California’s recent rainstorms, as welcome as they were, haven’t been enough to save the state from a serious drought this year. The rainy season typically winds down by late March.
Scientists are trying to understand why some storms unload lots of rain and snow in California and others don’t. They’re finding it could be linked to dust storms thousands of miles away.
Seeds of a Storm
On a windy bluff overlooking the Pacific Ocean, Kim Prather, an atmospheric chemist at the University of California, San Diego, eyes a bank of dark clouds in the distance.
“It’s coming in,” she says. “I think it’s the front.”
Rain is what Prather and her team have been waiting for. They’ve set up a large truck trailer full of scientific equipment at the Bodega Marine Laboratory, about an hour north of San Francisco.
Clouds are made up of water vapor, but that’s not the only ingredient needed for rain. Tiny particles like pollution, sea spray, dust and smoke, are the seeds of a rainstorm. The water inside a cloud condenses on these aerosols, growing larger and larger until it becomes a raindrop or snowflake that’s heavy enough to fall.
Large pumps on the trailer next to us are pulling in millions of these particles, so Prather and her team can examine them one by one.
“We didn’t expect there to be much dust here, but in fact, there are parcels of dust continuously coming across the Pacific right now,” she says.
The dust has made its way from the deserts of Asia and Africa. Dust storms send particles miles into the air, then they drift to California in 7 to 10 days.
Prather has studied dust like this before, when she flew through Sierra Nevada snowstorms in a small research plane.
“So days with dust, we found, were days where you had the most snow on the ground consistently,” she says. “And it’s not a lot of dust. It’s just the right amount of dust that comes in and seeds the very top of the clouds.”
In one study, Prather found that the right kind of dust storm could boost snowfall in the Sierra Nevada by 40 percent. It happens because dust helps ice crystals grow. Ice formation appears to be the magic recipe for producing lots of precipitation.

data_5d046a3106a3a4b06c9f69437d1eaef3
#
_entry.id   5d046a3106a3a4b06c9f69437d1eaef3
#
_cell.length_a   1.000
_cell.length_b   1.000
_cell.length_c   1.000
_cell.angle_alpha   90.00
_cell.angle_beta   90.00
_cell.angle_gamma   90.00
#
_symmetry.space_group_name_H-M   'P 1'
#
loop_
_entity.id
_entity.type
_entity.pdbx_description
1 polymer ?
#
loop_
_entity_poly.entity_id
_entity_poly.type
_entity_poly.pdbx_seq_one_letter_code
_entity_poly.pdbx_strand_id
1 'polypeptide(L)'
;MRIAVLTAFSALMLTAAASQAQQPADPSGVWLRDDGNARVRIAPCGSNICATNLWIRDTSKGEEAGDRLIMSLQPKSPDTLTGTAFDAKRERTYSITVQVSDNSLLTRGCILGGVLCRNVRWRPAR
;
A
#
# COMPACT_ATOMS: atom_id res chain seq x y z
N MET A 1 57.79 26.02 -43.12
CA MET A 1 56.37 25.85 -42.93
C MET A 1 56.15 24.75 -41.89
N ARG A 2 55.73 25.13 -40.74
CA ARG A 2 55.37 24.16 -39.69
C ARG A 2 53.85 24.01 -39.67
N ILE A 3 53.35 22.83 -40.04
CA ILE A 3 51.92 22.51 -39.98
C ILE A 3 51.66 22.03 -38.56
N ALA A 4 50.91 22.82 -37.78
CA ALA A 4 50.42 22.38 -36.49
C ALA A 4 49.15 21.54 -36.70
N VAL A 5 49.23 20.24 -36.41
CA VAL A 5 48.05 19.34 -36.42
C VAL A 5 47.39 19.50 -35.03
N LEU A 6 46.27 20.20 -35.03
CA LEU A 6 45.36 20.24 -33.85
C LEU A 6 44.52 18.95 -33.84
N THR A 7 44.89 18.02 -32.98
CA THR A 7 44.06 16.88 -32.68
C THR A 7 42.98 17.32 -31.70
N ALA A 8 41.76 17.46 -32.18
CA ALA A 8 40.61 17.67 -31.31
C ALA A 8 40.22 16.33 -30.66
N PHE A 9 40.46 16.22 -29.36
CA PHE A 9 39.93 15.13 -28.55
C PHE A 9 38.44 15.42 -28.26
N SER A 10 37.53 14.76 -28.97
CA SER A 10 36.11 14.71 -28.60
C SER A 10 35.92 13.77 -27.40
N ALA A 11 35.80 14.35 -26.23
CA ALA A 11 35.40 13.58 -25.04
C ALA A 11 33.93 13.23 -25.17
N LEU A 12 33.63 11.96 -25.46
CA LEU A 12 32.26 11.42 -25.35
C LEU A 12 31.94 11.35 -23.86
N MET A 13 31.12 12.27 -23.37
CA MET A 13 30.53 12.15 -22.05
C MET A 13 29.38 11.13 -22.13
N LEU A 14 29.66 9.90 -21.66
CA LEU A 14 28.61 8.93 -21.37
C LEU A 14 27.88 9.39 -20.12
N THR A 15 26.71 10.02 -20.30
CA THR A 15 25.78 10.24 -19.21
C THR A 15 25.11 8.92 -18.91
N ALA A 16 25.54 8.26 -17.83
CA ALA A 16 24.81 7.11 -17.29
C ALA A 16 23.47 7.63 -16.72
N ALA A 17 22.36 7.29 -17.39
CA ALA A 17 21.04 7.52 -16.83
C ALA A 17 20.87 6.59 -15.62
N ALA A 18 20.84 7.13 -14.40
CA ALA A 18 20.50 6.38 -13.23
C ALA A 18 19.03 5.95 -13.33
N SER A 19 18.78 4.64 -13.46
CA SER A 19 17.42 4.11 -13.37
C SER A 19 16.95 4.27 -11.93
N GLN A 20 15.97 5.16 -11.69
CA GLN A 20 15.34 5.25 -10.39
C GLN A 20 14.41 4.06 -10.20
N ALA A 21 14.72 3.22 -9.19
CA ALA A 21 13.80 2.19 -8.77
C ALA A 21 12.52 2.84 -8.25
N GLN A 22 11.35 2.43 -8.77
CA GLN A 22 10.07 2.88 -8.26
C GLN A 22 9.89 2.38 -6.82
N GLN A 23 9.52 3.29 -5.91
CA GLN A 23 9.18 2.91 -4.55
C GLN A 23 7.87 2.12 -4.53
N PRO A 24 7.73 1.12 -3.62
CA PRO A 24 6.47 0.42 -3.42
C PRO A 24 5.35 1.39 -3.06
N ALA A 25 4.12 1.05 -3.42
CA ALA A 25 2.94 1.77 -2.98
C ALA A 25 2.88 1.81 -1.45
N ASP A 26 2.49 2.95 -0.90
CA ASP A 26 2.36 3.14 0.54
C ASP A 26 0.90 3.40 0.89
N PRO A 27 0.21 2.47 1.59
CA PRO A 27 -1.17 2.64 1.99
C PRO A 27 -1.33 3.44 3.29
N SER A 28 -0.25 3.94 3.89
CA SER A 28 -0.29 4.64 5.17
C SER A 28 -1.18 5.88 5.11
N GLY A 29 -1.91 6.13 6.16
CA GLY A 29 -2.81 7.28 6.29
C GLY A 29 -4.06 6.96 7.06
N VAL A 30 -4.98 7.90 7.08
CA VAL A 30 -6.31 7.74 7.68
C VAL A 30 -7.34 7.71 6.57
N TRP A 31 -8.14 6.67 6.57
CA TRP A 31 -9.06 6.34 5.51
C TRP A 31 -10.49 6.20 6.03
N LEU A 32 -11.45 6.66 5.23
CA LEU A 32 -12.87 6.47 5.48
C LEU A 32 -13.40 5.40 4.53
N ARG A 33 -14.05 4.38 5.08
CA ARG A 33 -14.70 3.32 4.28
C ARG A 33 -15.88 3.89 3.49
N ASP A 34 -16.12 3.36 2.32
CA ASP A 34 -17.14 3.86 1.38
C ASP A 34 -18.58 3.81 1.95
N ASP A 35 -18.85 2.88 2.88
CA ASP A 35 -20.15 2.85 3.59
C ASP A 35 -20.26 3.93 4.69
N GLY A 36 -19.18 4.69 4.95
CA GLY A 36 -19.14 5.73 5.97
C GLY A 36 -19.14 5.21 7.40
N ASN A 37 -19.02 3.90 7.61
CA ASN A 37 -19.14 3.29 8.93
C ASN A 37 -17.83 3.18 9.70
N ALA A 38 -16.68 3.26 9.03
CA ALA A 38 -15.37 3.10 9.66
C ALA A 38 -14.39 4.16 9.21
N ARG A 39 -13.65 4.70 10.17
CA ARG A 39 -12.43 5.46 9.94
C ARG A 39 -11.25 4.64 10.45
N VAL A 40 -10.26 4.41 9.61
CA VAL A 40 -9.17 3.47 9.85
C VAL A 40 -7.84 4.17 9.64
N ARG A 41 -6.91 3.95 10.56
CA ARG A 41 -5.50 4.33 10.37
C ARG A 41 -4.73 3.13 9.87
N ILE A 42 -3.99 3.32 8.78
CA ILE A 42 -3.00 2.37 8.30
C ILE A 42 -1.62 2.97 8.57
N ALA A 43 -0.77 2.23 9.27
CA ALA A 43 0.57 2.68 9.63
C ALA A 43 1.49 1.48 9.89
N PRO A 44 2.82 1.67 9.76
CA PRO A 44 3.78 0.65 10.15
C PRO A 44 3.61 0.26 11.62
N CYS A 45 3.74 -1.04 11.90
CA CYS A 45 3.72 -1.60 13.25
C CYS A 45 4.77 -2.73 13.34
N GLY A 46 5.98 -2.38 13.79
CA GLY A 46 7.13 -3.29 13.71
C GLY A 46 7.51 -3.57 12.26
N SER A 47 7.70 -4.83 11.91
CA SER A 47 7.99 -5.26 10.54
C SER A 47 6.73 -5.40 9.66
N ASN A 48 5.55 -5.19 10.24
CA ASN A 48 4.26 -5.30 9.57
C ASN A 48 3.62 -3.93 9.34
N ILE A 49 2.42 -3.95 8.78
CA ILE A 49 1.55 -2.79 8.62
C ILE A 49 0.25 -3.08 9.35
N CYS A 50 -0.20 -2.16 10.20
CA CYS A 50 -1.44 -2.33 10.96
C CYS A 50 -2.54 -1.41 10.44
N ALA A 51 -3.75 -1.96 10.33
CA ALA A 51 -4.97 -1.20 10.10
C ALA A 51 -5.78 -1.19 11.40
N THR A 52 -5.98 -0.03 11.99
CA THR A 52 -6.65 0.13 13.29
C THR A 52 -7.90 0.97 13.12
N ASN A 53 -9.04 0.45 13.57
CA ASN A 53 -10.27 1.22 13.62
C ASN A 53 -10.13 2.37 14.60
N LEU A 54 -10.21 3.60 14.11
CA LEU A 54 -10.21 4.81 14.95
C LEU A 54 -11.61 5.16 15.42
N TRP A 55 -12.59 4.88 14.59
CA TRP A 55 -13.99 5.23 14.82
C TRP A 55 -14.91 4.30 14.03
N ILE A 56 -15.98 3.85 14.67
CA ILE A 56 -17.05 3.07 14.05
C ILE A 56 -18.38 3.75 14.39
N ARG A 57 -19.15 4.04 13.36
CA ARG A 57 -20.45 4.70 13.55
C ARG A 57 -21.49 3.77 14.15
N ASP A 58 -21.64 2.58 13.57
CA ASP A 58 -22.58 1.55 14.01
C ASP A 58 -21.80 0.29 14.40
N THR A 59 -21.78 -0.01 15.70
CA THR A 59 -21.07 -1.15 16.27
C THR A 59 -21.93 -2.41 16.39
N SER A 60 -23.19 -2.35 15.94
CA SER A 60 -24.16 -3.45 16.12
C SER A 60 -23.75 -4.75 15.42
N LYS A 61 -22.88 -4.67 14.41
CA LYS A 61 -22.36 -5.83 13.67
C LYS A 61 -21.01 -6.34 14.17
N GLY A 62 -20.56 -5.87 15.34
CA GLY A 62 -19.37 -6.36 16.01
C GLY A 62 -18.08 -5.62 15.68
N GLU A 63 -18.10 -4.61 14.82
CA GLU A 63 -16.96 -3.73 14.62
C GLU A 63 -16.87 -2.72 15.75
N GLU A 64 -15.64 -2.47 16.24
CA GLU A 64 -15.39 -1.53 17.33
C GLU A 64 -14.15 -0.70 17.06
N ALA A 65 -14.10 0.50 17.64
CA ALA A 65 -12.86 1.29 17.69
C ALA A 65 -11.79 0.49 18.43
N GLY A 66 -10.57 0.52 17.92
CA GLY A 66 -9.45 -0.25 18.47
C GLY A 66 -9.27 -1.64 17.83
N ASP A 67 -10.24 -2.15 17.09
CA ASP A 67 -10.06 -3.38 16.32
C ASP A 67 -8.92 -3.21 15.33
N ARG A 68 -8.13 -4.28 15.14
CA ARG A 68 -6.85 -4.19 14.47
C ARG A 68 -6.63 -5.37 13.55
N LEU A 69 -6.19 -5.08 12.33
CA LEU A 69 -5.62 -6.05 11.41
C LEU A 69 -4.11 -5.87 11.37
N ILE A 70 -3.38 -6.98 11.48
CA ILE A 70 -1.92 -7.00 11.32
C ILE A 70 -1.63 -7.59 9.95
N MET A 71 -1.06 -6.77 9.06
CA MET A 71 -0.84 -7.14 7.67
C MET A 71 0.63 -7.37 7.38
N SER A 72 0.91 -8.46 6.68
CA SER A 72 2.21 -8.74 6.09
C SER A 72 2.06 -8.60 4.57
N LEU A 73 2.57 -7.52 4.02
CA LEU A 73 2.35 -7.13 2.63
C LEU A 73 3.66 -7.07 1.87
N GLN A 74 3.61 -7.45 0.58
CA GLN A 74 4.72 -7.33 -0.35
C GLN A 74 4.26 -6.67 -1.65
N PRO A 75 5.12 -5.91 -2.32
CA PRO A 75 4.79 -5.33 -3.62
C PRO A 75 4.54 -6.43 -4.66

“Ice is a very picky process,” Prather says. “Ice only likes to form on certain surfaces. Dust seems to be very good. Bacteria—biological particles seem to be very good.”
Yep—bacteria. “Dust will come out of the ground with microbes on it and so there are microbes that are still alive in those clouds,” she says.
Other particles appear to have the opposite effect. Urban air pollution, both from California and coming over from Asia, seems to reduce precipitation in the Sierra. The particles are small, creating a lot of water droplets that aren’t quite heavy enough to fall.
Prather says there’s still a lot to understand about the effects that particles have on the weather, but the information could help improve weather forecasting.
“Are we getting more precipitation?” she says. “Are we getting less precipitation? The ultimate goal is to be able to feed this into weather forecast models and improve those models, where they actually take into account the seeds. Right now, they don’t.”
Updating Weather Models
“From an operational perspective, we are giving that very serious consideration,” says Bill Lapenta, who runs the weather forecasting division of the National Weather Service.
Daily weather forecasts come from giant simulations that run on supercomputers. Adding more dynamics, like the behavior of dust storms, increases costs for the agency.
“It adds an additional amount of complexity which then requires more computational resources,” he says.
Dust and Particles Transported Around the Globe:Storing More Water for Drought
An improved forecast could help California manage its water supplies better, leading to fuller reservoirs that help buffer California against drought.
“The storms that provide the beneficial water that we really need badly this year?” says Marty Ralph, director of the Center for Western Weather and Water Extremes at the Scripps Institution of Oceanography. “It often comes in just a few events each winter, and that’s really the make or break thing for the season.”
California’s network of reservoirs stores that runoff. But reservoirs are required to release a lot of stored water in the fall and early winter, in order to make room for runoff from extreme storms and protect against floods.
“In the future, it may be possible if we can predict these storms accurately enough ahead of time, we could maybe keep a little extra water in there, knowing that if we had three days lead time we could release that water in a safe and appropriate way,” Ralph says.
Then, if the storms turn out to be small, reservoirs wouldn’t be releasing water that California needs later in the summer.
Dynamically managing reservoirs this way would require a major change in the operating rules. A bill recently introduced in the U.S. House by Sonoma County Democrat Jared Huffman would provide some of that flexibility.
Given the improvements in weather forecasting science and California’s propensity for drought, many say it’s a change whose time has come.